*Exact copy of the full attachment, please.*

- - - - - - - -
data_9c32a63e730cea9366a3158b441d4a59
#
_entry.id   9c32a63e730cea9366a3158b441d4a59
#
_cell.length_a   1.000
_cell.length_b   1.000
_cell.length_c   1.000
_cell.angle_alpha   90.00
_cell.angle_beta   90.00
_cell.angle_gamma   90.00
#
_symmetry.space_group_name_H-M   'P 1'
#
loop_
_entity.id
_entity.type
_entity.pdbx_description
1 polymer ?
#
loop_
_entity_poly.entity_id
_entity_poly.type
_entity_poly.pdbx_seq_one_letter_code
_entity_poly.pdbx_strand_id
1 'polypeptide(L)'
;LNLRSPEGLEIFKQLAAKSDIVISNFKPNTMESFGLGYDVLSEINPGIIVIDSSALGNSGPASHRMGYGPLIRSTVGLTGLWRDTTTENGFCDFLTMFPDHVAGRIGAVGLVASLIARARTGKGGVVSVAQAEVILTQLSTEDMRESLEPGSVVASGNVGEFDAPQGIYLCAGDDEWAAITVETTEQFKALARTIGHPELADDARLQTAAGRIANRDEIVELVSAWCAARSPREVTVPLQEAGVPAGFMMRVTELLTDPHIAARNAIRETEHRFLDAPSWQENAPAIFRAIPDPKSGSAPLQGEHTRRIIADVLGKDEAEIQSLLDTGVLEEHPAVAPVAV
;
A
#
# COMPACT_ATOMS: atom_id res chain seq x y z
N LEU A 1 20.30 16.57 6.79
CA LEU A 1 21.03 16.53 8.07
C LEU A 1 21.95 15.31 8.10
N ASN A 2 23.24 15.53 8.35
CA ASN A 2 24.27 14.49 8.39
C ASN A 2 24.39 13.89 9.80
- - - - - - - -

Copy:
data_9c32a63e730cea9366a3158b441d4a59
#
_entry.id   9c32a63e730cea9366a3158b441d4a59
#
_cell.length_a   1.000
_cell.length_b   1.000
_cell.length_c   1.000
_cell.angle_alpha   90.00
_cell.angle_beta   90.00
_cell.angle_gamma   90.00
#
_symmetry.space_group_name_H-M   'P 1'
#
loop_
_entity.id
_entity.type
_entity.pdbx_description
1 polymer ?
#
loop_
_entity_poly.entity_id
_entity_poly.type
_entity_poly.pdbx_seq_one_letter_code
_entity_poly.pdbx_strand_id
1 'polypeptide(L)'
;LNLRSPEGLEIFKQLAAKSDIVISNFKPNTMESFGLGYDVLSEINPGIIVIDSSALGNSGPASHRMGYGPLIRSTVGLTGLWRDTTTENGFCDFLTMFPDHVAGRIGAVGLVASLIARARTGKGGVVSVAQAEVILTQLSTEDMRESLEPGSVVASGNVGEFDAPQGIYLCAGDDEWAAITVETTEQFKALARTIGHPELADDARLQTAAGRIANRDEIVELVSAWCAARSPREVTVPLQEAGVPAGFMMRVTELLTDPHIAARNAIRETEHRFLDAPSWQENAPAIFRAIPDPKSGSAPLQGEHTRRIIADVLGKDEAEIQSLLDTGVLEEHPAVAPVAV
;
A
#
# COMPACT_ATOMS: atom_id res chain seq x y z
N LEU A 1 20.30 16.57 6.79
CA LEU A 1 21.03 16.53 8.07
C LEU A 1 21.95 15.31 8.10
N ASN A 2 23.24 15.53 8.35
CA ASN A 2 24.27 14.49 8.39
C ASN A 2 24.39 13.89 9.80